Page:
The Sign of a Trumpaholic

What are the signs of a trumpaholic? Appearances may be deceiving. Don't be fooled by those tiny headphones always seen en route to the next class. Or by all the talk about the newest releases by European trumpet soloists. Or by the impressive collection of platinum-plated mouthpieces and bags o' mutes. Or by all the shiny high-priced trumpets in those multiple state-of-the-art strapped gig bags. Or by the complete library of all the latest trumpet fads on everything from The Art of a Full Inhale in .06 Seconds, to The Amazing Benefits of Blowing your Mouthpiece Backwards.

The best proof of whether someone is honestly a trumpaholic is found on the stage of the recital hall. How good is the playing? Or even better, how much improvement has been happening? Trumpaholics get better. Being a trumpet jock is cool. It's nice when you love your work. Youthful enthusiasm is a great weapon against boredom and burnout. Never lose it. But it's what comes out of the bell that has clout, earns paychecks, and speaks loudly (and softly) to listeners.

Saturday, February 14, 2009


What do brick-layers and trumpet players have in common? Some would say both are unskilled blue collar laborers lacking in artistic abilities. Sometimes maybe. It's not so much a question of ability however, but of integrity.

Accuracy is a reflection of character. A mason's work does not allow for sloppiness. Weak foundations will cause disasters, and that kind of worker is not likely to be rehired. Precision matters. We trumpet players seem to think that we can get away with laying the notes down any old way. We tend to slap together our notes of etudes, excerpts, and concertos, paying not enough attention to the quality of each note. Would that we had the commitment to the precision of master builders!

Imagine a huge pile of bricks just dumped in your front yard and ready for your grand building project. You've studied your blue prints, so you know pretty much where you're going. You have your manual and electric saw, chisel, hammer, mortar, trowel and all the equipment needed to get the job done. Then your hard work begins. You want your finished product to be functional and of aesthetic value. Others will appreciate not only all of your labor but your eye for detail. They will marvel, and you will be proud of your work.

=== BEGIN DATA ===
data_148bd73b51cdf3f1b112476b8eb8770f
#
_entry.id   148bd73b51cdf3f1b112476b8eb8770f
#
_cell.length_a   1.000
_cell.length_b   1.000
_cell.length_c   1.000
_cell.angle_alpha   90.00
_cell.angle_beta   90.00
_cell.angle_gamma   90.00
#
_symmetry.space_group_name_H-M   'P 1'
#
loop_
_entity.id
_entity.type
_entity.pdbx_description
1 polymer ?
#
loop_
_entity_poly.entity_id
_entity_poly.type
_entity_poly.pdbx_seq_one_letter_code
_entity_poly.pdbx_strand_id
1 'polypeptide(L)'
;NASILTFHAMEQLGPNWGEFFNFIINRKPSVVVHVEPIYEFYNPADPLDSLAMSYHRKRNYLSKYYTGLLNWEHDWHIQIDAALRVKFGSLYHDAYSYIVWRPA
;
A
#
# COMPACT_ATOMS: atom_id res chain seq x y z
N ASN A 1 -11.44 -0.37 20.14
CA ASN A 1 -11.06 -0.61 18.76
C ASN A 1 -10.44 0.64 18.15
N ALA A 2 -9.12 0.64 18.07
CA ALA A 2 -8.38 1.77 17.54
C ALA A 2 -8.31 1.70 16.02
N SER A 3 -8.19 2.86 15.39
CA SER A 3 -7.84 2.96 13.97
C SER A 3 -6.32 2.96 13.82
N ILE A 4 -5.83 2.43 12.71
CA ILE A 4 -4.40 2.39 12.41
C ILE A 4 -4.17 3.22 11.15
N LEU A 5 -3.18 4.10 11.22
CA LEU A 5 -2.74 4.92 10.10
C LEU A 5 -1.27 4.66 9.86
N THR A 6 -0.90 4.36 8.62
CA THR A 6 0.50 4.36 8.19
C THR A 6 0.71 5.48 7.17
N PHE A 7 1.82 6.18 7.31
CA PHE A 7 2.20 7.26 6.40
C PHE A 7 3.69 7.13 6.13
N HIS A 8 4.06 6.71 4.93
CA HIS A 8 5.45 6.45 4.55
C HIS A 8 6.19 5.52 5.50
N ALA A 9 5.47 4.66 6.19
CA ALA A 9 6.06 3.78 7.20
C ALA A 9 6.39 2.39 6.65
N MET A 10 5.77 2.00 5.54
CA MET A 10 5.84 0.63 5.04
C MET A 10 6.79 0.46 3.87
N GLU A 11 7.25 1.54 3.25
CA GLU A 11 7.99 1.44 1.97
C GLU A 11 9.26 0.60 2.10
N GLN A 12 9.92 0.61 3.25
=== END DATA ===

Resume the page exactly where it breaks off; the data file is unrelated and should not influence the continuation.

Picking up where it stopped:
So the good news is that our work is not so much talent-based as it is attention-based. Whether you're building a patio or a concert hall, playing a scale or a concerto, each individual part matters. Spend lots of quality time with those bricks, and treat them with care. Whether builder or artist, working with bricks or notes, your success is in the details.

Tuesday, February 10, 2009

Put Progress on the Fast Track

One of my boys' teachers at CIM suddenly stopped to ask him this question in the midst of his lesson. "So, what's the goal here?" Play all the notes in tune, he guessed? "No, to be gainfully employed!" He let that glimpse of reality sink in for a moment before continuing the lesson.

Considering that life as a student will end in a matter of months, it should be sobering that reality is fast approaching. In fact, it is already here. It is not likely that you will suddenly turn into a monster trumpet player over night. Evidence of that talent should have already surfaced, and it must be fed and trained on a daily basis in order for survival. That becomes our job description: monster-training. In fact, you should be a monster-in-progress.

No matter what your major, you should be committed to finishing your schooling with honors. That first paycheck depends upon it. A certain amount of partying and/or laziness seems to be what happens in school. But keep in mind that those are not job requirements. Have a life, but also keep a realistic perspective on the competition that lies ahead. Let's put some serious progress on the fast track.